I have a sorted JavaScript array, and want to insert one more item into the array such the resulting array remains sorted. I could certainly implement a simple quicksort-style insertion function:

```
var array = [1,2,3,4,5,6,7,8,9];
var element = 3.5;
function insert(element, array) {
array.splice(locationOf(element, array) + 1, 0, element);
return array;
}
function locationOf(element, array, start, end) {
start = start || 0;
end = end || array.length;
var pivot = parseInt(start + (end - start) / 2, 10);
if (end-start <= 1 || array[pivot] === element) return pivot;
if (array[pivot] < element) {
return locationOf(element, array, pivot, end);
} else {
return locationOf(element, array, start, pivot);
}
}
console.log(insert(element, array));
```

**[WARNING]** *this code has a bug when trying to insert to the beginning of the array, e.g. insert(2, [3, 7 ,9]) produces incorrect [ 3, 2, 7, 9 ].*

However, I noticed that implementations of the Array.sort function might potentially do this for me, and natively:

```
var array = [1,2,3,4,5,6,7,8,9];
var element = 3.5;
function insert(element, array) {
array.push(element);
array.sort(function(a, b) {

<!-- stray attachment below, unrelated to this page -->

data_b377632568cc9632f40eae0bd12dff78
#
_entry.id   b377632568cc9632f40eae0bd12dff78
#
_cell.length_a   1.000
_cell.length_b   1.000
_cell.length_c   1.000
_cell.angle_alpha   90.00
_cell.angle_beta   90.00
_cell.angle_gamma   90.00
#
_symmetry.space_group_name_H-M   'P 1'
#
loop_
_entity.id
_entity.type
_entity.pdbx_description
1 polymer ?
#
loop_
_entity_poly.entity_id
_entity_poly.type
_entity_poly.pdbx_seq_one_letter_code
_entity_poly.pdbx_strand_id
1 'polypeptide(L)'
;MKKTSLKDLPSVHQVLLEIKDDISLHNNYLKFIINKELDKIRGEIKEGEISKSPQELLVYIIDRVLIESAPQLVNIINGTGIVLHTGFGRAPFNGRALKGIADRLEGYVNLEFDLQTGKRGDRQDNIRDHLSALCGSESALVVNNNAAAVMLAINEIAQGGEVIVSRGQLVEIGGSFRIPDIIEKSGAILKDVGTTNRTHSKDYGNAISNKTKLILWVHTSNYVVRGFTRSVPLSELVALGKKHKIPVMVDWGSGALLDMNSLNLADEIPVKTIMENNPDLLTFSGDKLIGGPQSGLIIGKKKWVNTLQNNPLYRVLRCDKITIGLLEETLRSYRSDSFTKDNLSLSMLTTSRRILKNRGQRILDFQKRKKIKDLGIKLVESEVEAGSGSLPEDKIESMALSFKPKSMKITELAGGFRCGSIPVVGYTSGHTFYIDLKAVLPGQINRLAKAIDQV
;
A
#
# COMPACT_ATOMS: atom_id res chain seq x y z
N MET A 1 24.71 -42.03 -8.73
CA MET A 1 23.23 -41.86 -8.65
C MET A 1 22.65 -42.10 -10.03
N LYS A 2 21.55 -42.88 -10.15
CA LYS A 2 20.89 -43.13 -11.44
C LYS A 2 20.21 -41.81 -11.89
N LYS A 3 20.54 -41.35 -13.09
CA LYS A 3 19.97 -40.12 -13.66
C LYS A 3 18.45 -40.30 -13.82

return a - b;
});
return array;
}
console.log(insert(element, array));
```

Is there a good reason to choose the first implementation over the second?

**Edit**: Note that for the general case, an O(log(n)) insertion (as implemented in the first example) will be faster than a generic sorting algorithm; however this is not necessarily the case for JavaScript in particular. Note that:

- Best case for several insertion algorithms is O(n), which is still significantly different from O(log(n)), but not quite as bad as O(n log(n)) as mentioned below. It would come down to the particular sorting algorithm used (see Javascript Array.sort implementation?)
- The sort method in JavaScript is a native function, so potentially realizing huge benefits -- O(log(n)) with a huge coefficient can still be much worse than O(n) for reasonably sized data sets.

`splice()`

(e.g. your 1st example) is already O(n). Even if it doesn't internally create a new copy of the entire array, it potentially has to shunt all n items back 1 position if the element is to be inserted in position 0. Maybe it's fast because it's a native function and the constant is low, but it's O(n) nonetheless. – j_random_hacker Jan 2 '11 at 8:19`parseInt`

use`Math.floor`

instead.`Math.floor`

is much faster than`parseInt`

: jsperf.com/test-parseint-and-math-floor – Hubert Schölnast Sep 1 '17 at 10:08